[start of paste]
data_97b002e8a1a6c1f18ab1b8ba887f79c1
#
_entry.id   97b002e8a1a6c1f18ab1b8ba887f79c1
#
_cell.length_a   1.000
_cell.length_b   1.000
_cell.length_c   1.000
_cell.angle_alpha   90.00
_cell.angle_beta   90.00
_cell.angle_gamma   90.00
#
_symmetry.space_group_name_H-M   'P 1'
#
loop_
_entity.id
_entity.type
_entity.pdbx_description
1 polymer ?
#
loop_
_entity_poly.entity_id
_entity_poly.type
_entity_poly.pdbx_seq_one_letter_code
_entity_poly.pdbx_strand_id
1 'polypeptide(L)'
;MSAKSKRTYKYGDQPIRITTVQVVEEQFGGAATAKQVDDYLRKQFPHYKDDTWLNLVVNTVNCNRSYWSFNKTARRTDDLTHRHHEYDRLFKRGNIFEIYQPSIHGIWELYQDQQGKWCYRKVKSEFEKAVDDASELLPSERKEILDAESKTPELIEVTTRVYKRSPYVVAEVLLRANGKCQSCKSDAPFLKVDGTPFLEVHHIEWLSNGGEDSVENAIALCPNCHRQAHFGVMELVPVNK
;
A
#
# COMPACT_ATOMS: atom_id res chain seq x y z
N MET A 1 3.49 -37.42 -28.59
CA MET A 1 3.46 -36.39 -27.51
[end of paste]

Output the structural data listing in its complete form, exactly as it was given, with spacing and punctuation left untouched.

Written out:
data_97b002e8a1a6c1f18ab1b8ba887f79c1
#
_entry.id   97b002e8a1a6c1f18ab1b8ba887f79c1
#
_cell.length_a   1.000
_cell.length_b   1.000
_cell.length_c   1.000
_cell.angle_alpha   90.00
_cell.angle_beta   90.00
_cell.angle_gamma   90.00
#
_symmetry.space_group_name_H-M   'P 1'
#
loop_
_entity.id
_entity.type
_entity.pdbx_description
1 polymer ?
#
loop_
_entity_poly.entity_id
_entity_poly.type
_entity_poly.pdbx_seq_one_letter_code
_entity_poly.pdbx_strand_id
1 'polypeptide(L)'
;MSAKSKRTYKYGDQPIRITTVQVVEEQFGGAATAKQVDDYLRKQFPHYKDDTWLNLVVNTVNCNRSYWSFNKTARRTDDLTHRHHEYDRLFKRGNIFEIYQPSIHGIWELYQDQQGKWCYRKVKSEFEKAVDDASELLPSERKEILDAESKTPELIEVTTRVYKRSPYVVAEVLLRANGKCQSCKSDAPFLKVDGTPFLEVHHIEWLSNGGEDSVENAIALCPNCHRQAHFGVMELVPVNK
;
A
#
# COMPACT_ATOMS: atom_id res chain seq x y z
N MET A 1 3.49 -37.42 -28.59
CA MET A 1 3.46 -36.39 -27.51